"a secret garden, a place of enchantment and grace": walls mantled in ivy and lions, corridors piled high
    with discarded tape machines, old reels, and priceless guitars. As she puts it, "Recording where we did
    meant we embraced beauty-we weren't afraid of it being beautiful." Like the record itself, it's a quietly
    radical statement, especially since certain passages achieve a diaphanous eeriness and harmonic and
    rhythmic tension new to The Weather Station. The stacked vocal harmonies of "Tapes," the drifting,
    jazz-inflected chording in "Life's Work," and the glacial percussion in "Personal Eclipse" contribute to a
    pervading sense of clock-stopping bloom and smolder, recalling the spooky avant-soul of Terry Callier's
    Occasional Rain.


    Beyond the decaying decadence and vintage gear, the brokedown palace atmosphere of
    La Frette afforded a more significant interior luxury as well, one stated with brutal honesty in the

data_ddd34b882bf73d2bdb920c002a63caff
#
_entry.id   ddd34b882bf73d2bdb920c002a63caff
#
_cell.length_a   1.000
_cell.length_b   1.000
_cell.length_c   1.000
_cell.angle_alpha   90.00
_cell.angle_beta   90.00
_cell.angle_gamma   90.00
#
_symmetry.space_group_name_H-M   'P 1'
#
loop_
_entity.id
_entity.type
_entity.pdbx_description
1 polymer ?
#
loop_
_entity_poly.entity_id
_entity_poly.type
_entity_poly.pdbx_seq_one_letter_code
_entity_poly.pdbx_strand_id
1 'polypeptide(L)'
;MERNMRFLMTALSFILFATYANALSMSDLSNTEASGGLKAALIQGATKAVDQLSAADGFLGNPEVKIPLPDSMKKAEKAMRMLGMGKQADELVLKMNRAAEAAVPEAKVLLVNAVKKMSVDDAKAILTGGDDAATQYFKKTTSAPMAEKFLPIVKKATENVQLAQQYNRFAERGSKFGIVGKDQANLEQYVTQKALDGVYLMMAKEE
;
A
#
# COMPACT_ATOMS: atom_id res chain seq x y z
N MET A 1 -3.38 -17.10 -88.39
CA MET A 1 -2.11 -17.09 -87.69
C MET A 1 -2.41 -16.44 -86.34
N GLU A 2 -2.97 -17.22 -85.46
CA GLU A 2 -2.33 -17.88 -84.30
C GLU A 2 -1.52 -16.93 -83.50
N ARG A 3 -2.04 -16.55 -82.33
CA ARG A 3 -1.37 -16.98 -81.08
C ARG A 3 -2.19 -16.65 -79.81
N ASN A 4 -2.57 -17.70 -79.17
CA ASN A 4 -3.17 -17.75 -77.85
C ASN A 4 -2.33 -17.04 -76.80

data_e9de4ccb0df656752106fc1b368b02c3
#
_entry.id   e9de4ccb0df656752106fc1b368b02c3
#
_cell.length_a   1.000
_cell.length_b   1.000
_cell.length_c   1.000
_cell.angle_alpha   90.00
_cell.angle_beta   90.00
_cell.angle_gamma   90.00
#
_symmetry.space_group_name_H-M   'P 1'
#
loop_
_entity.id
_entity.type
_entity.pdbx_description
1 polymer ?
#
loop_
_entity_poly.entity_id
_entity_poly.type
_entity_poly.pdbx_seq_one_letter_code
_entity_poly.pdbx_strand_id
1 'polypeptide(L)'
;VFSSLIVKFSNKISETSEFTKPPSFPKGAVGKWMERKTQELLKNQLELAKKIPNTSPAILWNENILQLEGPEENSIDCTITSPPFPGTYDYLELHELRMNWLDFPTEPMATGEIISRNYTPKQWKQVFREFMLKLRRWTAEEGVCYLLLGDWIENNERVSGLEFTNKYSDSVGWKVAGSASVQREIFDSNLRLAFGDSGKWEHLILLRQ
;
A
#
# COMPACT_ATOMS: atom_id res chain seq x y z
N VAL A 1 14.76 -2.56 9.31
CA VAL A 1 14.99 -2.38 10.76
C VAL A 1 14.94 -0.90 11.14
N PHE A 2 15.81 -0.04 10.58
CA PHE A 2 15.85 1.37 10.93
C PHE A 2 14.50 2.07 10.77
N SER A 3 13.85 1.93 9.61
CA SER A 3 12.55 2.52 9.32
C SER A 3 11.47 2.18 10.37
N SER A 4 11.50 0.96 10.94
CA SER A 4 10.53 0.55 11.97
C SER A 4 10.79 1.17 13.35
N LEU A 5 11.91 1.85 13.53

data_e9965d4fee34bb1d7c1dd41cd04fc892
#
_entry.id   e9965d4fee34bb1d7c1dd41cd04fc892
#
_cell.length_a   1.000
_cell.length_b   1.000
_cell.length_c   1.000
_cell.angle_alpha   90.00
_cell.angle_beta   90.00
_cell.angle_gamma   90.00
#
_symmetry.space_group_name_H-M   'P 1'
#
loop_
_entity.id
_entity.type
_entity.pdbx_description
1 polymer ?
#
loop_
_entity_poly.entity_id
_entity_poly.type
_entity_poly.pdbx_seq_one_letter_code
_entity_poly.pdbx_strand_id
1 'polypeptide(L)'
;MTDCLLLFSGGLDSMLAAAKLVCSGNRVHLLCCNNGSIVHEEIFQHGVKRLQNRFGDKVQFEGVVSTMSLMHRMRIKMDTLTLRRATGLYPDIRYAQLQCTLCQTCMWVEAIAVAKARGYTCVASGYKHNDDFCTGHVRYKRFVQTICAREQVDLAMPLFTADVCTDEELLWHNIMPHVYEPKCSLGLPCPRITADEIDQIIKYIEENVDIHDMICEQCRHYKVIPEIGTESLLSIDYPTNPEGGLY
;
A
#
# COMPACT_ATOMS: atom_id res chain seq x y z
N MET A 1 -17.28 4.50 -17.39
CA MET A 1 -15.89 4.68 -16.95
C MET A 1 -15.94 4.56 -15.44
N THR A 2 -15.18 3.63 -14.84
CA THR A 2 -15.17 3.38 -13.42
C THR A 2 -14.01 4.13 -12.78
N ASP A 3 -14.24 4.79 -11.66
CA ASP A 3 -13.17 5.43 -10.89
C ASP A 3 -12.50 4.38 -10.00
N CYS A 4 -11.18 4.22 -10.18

stunning "Shy Women": "it seemed to me that luxury would be to be not so ashamed, not to look away."


    Accordingly, Loyalty brings a freshly unflinching self-examining gaze and emotional and musical control
    to The Weather Station's songs. She is an extraordinary singer and instrumentalist-on Loyalty she plays
    guitar, banjo, keys, and vibes-but Lindeman has always been a songwriter's songwriter, recognized for
    her intricate, carefully worded verse, filled with double meanings, ambiguities, and complex metaphors.
    Though more moving than ever, her writing here is almost clinical in its discipline, its deliberate wording
    and exacting delivery, evoking similarly idiosyncratic songsters from Linda Perhacs to Bill Callahan.


    Outside her musical practice, Lindeman also happens to be an accomplished film and
    television actor, and it's her directorial eye for quietly compelling characters and the rich details of the
    everyday, Bressonian in its specificity and scope, that drives the limpid singularity of The Weather
    Station's songs. As in Bresson's films, there is no trace of theater here, no brittle singer-songwriter